In Military Persuasion, Stephen J. Cimbala reconciles two central approaches to war and peace studies. In the study of crisis management and war termination, the security literature overwhelmingly emphasizes the making of credible deterrent threats and coercive bargaining, while peace studies and conflict resolution literature focuses on conciliation and the offering of acceptable terms prior to or during a conflict. Cimbala contends that both threats and accommodation have their place in successfully preventing and ending conflicts.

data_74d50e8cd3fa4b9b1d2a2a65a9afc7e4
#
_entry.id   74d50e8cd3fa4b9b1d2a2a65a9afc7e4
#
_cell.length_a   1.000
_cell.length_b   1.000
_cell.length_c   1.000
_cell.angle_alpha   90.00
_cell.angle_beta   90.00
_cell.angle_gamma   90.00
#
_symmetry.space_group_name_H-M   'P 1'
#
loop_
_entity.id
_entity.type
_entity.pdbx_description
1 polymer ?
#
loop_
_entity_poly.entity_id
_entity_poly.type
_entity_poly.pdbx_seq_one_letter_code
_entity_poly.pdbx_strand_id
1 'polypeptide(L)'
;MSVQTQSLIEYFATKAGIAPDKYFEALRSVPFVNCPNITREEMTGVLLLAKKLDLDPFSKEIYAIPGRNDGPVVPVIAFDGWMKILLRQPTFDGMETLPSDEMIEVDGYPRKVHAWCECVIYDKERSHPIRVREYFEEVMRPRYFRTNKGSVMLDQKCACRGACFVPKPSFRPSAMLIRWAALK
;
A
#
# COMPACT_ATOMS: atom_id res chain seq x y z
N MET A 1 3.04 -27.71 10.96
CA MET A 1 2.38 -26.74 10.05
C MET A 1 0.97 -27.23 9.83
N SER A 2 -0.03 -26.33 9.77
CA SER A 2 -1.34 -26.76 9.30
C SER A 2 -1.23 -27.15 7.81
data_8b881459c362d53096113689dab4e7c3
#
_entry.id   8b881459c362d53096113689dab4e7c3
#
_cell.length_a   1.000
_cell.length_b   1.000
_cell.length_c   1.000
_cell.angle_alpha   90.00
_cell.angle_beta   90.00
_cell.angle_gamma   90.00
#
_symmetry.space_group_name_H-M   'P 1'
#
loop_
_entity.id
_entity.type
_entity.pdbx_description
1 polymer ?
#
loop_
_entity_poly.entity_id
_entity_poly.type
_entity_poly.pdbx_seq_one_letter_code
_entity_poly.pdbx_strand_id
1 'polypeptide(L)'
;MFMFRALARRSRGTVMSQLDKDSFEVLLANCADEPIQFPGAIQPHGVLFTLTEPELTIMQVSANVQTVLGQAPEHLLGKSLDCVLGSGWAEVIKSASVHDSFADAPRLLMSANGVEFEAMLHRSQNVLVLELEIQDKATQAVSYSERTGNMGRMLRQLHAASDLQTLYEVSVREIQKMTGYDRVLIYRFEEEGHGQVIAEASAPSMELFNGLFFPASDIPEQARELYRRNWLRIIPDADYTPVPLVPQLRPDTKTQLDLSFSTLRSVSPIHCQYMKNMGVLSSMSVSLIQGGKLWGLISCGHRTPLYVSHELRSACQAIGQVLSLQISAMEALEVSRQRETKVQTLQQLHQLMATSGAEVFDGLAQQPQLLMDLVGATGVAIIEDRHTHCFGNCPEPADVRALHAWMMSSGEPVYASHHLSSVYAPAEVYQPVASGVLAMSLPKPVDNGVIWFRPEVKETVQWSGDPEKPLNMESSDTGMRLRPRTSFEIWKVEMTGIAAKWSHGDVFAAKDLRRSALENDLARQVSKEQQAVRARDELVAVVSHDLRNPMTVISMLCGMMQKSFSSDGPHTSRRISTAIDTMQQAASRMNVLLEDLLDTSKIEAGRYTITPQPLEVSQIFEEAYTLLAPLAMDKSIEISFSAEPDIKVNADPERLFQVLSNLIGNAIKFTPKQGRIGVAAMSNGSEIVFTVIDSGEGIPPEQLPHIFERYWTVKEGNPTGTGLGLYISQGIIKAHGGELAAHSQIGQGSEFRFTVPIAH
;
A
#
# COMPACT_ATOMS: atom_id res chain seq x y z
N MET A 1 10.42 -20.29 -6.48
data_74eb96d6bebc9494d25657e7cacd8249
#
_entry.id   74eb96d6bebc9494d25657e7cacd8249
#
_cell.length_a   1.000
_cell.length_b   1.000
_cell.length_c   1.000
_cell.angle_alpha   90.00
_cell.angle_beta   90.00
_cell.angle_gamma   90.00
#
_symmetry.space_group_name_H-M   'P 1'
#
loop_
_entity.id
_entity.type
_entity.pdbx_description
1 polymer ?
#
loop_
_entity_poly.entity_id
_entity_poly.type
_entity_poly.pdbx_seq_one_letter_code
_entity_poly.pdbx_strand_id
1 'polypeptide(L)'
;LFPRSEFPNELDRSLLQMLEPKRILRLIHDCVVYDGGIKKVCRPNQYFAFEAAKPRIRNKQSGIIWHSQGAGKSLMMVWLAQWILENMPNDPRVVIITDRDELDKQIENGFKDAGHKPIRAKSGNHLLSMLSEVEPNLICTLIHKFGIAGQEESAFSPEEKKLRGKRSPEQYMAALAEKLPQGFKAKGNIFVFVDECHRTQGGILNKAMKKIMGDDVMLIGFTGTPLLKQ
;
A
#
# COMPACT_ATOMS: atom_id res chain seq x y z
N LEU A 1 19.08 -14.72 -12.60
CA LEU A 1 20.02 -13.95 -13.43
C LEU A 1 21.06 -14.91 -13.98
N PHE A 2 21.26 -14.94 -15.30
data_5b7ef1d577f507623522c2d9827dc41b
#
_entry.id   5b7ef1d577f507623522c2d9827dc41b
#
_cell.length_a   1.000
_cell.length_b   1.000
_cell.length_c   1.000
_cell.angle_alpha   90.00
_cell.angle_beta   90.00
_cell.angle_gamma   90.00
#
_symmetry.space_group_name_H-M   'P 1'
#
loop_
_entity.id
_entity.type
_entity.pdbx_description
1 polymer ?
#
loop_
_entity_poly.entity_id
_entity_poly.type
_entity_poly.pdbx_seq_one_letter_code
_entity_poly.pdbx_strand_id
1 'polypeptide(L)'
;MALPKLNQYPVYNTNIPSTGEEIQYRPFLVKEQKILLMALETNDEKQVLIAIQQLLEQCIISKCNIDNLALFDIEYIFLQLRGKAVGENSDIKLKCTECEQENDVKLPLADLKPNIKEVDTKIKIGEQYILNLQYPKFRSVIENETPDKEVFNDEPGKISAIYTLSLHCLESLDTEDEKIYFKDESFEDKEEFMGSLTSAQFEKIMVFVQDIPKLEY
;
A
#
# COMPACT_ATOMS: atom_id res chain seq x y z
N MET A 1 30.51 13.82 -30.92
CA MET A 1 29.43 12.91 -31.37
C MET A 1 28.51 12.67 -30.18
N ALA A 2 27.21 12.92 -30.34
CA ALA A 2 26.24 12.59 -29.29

Military Persuasion is particularly welcome in the 1990s, as policy makers and scholars debate whether nuclear deterrence deserves credit as a positive factor in the avoidance of military confrontation between the superpowers during the Cold War years. Cimbala examines several cases of great-power decision making before, during, and after the Cold War to demonstrate that deterrent threats alone have not successfully avoided war during this century. In some important instances, such as the months leading up to World War I, threats have actually fed into a chain of miscalculation that ultimately led to war. Cimbala also considers the Berlin crisis of 1948, the Cuban Missile Crisis of 1962, and the Gulf War of 1991, the first major post–Cold War conflict. Military Persuasion makes a significant contribution to war and peace studies, firmly grounded in a realistic appraisal of the human dimension to crisis management.